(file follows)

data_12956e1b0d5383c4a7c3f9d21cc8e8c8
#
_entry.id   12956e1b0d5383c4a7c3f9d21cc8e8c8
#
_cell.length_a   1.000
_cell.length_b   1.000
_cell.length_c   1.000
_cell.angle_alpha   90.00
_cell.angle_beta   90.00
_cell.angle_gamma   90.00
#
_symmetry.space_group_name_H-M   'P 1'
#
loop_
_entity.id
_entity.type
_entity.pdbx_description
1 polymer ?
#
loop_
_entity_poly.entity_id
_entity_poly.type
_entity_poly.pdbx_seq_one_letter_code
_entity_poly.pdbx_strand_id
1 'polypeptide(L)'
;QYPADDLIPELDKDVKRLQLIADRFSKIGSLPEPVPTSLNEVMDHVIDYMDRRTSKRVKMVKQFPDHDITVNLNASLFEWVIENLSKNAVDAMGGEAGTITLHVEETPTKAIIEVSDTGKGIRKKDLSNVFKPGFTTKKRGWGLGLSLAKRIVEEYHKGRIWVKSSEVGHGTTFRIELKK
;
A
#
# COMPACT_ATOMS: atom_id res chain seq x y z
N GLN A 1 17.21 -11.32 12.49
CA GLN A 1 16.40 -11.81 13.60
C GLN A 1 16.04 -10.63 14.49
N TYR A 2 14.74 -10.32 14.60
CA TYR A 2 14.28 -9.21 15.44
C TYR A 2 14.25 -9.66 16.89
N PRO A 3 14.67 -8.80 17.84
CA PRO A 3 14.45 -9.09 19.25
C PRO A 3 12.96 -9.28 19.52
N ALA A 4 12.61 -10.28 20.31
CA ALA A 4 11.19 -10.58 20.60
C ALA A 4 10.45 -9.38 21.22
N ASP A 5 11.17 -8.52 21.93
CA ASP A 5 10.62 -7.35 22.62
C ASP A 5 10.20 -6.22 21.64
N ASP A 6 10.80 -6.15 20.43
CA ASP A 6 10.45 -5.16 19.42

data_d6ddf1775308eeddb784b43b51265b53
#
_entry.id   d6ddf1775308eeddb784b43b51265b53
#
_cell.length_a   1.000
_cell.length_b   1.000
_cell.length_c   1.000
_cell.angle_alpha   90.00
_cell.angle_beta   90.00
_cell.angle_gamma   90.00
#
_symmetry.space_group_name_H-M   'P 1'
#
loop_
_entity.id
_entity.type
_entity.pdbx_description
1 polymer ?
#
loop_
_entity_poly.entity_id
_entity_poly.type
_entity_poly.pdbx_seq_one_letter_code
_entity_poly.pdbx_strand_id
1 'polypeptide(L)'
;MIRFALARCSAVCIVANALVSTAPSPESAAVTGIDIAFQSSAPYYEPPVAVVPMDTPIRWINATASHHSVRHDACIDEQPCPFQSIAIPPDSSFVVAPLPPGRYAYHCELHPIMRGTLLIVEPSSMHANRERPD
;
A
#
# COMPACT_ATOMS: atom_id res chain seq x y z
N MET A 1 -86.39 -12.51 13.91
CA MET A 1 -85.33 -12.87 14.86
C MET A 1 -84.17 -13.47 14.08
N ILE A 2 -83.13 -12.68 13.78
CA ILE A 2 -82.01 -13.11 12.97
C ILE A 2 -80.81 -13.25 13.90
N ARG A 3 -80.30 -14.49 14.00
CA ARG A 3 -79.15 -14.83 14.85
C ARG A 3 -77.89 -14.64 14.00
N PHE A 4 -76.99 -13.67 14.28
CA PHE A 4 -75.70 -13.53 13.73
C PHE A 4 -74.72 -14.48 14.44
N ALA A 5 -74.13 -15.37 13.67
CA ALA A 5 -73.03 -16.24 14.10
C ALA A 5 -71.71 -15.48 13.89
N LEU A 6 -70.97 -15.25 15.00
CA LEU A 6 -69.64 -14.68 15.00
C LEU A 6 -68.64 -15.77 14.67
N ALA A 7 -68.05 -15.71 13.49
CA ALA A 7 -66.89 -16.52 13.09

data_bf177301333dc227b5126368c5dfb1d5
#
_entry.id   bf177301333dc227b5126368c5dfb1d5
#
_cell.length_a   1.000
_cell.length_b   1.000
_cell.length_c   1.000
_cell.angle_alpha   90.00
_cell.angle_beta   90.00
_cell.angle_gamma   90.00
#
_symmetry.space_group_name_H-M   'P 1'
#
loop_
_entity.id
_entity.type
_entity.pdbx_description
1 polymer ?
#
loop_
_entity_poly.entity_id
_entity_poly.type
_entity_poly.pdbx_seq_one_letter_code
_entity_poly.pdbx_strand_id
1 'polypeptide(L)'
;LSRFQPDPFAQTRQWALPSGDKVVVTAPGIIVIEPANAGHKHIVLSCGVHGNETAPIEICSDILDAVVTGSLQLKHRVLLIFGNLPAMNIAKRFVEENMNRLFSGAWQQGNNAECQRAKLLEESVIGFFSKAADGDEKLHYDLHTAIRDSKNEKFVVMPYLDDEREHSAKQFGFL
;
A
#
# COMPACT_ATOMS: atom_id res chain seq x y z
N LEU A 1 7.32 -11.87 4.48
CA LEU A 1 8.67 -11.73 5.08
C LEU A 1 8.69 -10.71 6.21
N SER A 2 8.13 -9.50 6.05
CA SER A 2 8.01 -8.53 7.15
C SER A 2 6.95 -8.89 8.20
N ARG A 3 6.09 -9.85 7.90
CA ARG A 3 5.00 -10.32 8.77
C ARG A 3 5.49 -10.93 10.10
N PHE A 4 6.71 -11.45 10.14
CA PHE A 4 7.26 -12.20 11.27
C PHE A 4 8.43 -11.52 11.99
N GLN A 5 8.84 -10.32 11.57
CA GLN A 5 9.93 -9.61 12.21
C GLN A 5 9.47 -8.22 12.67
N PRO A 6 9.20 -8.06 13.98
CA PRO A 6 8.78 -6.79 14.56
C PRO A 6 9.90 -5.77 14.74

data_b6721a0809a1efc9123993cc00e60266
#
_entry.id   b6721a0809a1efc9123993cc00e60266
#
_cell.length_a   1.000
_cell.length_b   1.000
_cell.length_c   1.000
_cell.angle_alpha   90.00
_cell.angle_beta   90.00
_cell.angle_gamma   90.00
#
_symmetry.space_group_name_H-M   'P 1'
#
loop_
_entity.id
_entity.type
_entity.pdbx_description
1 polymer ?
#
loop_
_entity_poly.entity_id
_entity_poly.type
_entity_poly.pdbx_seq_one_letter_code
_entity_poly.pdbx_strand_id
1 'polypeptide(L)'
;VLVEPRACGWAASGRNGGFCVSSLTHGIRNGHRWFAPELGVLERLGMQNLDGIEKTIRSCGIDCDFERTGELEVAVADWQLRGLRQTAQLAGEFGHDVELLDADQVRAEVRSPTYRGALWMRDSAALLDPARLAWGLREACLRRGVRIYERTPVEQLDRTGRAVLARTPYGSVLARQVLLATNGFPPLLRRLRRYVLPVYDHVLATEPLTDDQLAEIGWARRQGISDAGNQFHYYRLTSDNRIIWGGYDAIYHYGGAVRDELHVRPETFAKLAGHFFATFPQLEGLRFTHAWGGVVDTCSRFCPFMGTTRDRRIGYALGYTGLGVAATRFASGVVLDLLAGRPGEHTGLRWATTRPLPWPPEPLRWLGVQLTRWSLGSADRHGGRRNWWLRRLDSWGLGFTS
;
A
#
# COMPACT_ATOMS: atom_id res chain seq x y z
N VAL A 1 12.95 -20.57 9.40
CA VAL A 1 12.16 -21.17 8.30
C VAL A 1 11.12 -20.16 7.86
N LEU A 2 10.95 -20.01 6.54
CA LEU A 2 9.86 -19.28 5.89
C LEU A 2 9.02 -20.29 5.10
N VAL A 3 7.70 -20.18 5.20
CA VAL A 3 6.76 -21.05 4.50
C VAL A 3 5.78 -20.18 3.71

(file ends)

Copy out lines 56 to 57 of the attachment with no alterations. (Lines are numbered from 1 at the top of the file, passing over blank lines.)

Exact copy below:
_cell.angle_beta   90.00
_cell.angle_gamma   90.00